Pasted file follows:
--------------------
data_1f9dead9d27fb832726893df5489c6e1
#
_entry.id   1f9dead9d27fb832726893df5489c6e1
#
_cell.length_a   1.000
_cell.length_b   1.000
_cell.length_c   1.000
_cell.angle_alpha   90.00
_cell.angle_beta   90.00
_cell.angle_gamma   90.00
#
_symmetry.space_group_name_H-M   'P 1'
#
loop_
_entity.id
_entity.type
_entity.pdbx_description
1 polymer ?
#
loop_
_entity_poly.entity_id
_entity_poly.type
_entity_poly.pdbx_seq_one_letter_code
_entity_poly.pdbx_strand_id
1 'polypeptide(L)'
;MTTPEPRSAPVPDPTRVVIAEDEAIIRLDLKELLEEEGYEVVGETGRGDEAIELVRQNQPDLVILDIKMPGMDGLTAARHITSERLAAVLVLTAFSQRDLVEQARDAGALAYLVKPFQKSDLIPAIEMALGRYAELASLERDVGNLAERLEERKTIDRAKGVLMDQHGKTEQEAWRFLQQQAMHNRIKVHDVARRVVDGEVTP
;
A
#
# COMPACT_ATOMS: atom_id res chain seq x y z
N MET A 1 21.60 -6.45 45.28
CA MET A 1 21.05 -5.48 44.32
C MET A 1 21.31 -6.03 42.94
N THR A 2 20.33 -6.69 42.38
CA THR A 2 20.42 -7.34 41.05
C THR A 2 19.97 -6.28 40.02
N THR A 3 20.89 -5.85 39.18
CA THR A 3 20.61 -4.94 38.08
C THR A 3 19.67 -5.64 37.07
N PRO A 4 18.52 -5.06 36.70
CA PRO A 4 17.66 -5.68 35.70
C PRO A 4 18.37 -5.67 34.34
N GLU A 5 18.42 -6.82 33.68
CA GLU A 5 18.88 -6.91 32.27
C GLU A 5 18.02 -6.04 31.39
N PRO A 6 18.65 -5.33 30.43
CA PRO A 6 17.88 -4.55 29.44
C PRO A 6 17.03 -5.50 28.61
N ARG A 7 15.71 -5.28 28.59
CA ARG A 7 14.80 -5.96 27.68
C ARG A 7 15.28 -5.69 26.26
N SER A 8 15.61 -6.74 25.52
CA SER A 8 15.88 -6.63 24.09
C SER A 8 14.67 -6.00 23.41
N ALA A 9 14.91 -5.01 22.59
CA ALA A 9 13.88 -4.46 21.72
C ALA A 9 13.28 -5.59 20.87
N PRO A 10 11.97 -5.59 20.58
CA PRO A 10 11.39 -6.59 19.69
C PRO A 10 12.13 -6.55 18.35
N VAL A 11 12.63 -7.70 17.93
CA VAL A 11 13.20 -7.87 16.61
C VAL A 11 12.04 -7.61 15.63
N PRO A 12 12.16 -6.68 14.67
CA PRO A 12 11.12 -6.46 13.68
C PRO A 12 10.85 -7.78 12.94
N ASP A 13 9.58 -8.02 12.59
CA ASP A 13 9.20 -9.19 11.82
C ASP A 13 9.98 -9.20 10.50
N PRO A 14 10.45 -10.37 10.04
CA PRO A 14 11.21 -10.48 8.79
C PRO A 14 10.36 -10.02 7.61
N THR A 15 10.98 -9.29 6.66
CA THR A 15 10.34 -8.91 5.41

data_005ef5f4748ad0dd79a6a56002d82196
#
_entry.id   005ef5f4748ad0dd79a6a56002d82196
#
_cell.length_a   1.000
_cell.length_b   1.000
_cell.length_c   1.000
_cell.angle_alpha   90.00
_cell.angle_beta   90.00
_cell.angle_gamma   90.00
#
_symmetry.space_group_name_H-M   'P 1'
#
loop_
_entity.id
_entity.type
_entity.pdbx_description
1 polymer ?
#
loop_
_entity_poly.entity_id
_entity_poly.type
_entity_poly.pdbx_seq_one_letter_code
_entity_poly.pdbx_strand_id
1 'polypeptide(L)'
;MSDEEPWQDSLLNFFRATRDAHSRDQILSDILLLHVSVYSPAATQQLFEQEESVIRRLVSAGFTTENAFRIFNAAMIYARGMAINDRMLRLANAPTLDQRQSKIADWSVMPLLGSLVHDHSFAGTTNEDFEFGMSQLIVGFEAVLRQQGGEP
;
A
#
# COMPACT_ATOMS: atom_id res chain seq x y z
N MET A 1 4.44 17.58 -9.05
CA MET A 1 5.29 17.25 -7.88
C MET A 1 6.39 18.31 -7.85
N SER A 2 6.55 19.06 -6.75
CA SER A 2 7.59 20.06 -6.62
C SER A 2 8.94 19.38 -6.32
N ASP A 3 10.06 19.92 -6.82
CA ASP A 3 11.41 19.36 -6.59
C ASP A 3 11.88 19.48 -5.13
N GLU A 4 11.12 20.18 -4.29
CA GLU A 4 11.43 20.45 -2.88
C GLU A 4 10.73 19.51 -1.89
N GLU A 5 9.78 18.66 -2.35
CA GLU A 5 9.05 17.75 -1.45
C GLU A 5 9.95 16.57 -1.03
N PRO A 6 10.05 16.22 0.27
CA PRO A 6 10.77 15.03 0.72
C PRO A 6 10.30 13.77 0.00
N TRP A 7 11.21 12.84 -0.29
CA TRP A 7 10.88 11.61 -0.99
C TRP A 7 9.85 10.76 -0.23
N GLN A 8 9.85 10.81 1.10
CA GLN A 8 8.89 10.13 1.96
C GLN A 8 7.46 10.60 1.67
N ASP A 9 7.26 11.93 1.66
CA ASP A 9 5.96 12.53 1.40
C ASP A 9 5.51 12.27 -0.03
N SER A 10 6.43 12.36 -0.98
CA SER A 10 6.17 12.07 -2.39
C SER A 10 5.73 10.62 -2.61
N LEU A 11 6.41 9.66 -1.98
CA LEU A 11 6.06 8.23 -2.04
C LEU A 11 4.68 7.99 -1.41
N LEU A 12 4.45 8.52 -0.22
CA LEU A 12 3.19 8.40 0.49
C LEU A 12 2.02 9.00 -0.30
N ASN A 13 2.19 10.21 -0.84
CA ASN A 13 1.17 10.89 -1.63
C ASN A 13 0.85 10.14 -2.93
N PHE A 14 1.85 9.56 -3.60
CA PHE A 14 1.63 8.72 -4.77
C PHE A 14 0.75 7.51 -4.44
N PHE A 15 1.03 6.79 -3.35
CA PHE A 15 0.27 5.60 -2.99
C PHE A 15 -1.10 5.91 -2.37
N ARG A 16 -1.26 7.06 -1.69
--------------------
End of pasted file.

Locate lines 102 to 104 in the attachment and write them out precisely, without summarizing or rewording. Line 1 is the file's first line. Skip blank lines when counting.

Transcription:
A
#
# COMPACT_ATOMS: atom_id res chain seq x y z